Under the Affordable Care Act (ACA), insurers can’t raise individual premiums based on factors such as health status, gender, or previous medical claims. But some of the more recent discussions by Congressional Republicans have centered around the possibility of allowing states to request waivers for this portion of the law. To get such a waiver, states would need to participate in a “high-risk pool”, which would either be run by the federal government or established by the state (potentially with some seed money from the federal government).   

High-risk pools are nothing new. They existed in many states prior to the passage of ACA, and at a federal level early in ACA implementation when not all provisions had kicked in. Ultimately, the ACA removed the need for high-risk pools, since insurers could not deny coverage to people due to a pre-existing condition.

What is a high-risk pool?

At the most basic level, all types of insurance work on the principle of evaluating risk factors and estimating the statistical likelihood that you’ll cost the insurance company money. Insurance is based on pooling funds from many people to pay for losses incurred by a few. The higher your risk factors are predicted to be, the more the company will charge, since it believes it is more likely that it will have to pay for services rendered.
The idea behind high-risk pools is that by removing the small group of people who significantly skew the overall risk pool, a more stable pool with more affordable pricing for the majority of people insured is established. Views vary on whether high-risk pools discriminate against people who have health problems or whether they help people who have health problems with funding a form of subsidy or charity.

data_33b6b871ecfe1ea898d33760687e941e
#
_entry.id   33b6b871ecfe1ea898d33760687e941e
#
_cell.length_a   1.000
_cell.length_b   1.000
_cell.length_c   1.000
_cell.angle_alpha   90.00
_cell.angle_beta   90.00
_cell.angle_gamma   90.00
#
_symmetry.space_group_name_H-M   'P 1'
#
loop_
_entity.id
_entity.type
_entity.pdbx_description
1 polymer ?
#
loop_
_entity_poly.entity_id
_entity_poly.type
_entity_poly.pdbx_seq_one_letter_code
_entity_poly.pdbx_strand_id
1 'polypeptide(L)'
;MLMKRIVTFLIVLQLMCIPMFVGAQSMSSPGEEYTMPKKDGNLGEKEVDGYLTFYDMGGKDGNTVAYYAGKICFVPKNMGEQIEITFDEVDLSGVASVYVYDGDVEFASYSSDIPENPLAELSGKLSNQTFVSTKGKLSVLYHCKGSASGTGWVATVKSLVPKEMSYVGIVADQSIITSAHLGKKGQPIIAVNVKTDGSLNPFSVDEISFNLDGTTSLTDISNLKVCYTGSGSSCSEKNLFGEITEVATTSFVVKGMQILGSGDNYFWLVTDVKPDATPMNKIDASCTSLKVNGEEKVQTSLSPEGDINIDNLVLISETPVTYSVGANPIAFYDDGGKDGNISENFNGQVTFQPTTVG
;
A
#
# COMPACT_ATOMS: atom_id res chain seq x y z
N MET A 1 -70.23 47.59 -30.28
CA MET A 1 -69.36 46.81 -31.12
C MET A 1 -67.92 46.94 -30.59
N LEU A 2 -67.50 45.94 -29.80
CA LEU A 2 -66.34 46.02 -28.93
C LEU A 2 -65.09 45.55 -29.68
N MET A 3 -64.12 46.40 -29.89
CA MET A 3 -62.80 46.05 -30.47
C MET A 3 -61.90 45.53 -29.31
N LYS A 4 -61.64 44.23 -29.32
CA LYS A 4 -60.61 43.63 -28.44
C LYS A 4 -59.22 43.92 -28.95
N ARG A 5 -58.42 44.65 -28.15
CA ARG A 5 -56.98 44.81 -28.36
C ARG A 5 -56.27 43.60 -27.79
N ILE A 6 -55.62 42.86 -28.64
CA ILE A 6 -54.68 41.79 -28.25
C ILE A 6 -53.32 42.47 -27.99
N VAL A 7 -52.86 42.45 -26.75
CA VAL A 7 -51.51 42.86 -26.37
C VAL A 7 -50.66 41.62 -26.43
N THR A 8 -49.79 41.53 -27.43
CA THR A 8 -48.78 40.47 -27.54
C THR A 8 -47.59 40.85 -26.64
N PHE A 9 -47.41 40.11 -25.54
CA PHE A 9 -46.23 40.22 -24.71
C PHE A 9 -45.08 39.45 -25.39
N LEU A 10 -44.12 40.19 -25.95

High-risk pools pre-ACA

The pre-ACA high-risk pools varied significantly by state. Several factors hampered their success. First, most had benefit-specific and/or lifetime coverage limits, which sick people frequently met. Additionally, some didn’t cover pre-existing conditions for a period of time. Most had high deductibles and very expensive premiums. And because funding was an issue, some limited how many people could enroll, and thus there were waiting lists to get coverage. So while, in theory, they were meant to serve the needs of people who have health conditions, they were not always effective.

Funding was the real issue – whether paid for by a tobacco tax, hospital assessment, insurance premium assessment, and whether at the state or federal level or a combination – without sufficient funding, high-risk pools cannot succeed.

What’s different now?

Congressional Republicans are proposing funding state high-risk pools with $25 billion in federal dollars over 10 years. They are looking to avoid some of the problems of the past by capping premiums and prohibiting wait lists. But it’s debatable whether $25 billion over 10 years would be sufficient funding if the barriers to enrollment were removed and more sick people join.

What’s next?

An alternative approach, one taken by Alaska, is reinsurance. Reinsurance is essentially insurance for insurers, meaning that they pay into a fund that then covers medical costs above a set threshold and up to a capped amount. With reinsurance, insurers can keep premiums lower as their risk of unexpected costs incurred by sicker people is limited. Everyone stays in the same pool and is offered the same plans, benefits, and networks.

While making plans affordable and avoiding insurer losses are key to achieving market stability, it’s also critical to ensure that any efforts to take us “back to the future” with high-risk pools are approached thoughtfully. It’ll be interesting to see how these discussions evolve and how we can best assist insurers as the health insurance landscape changes.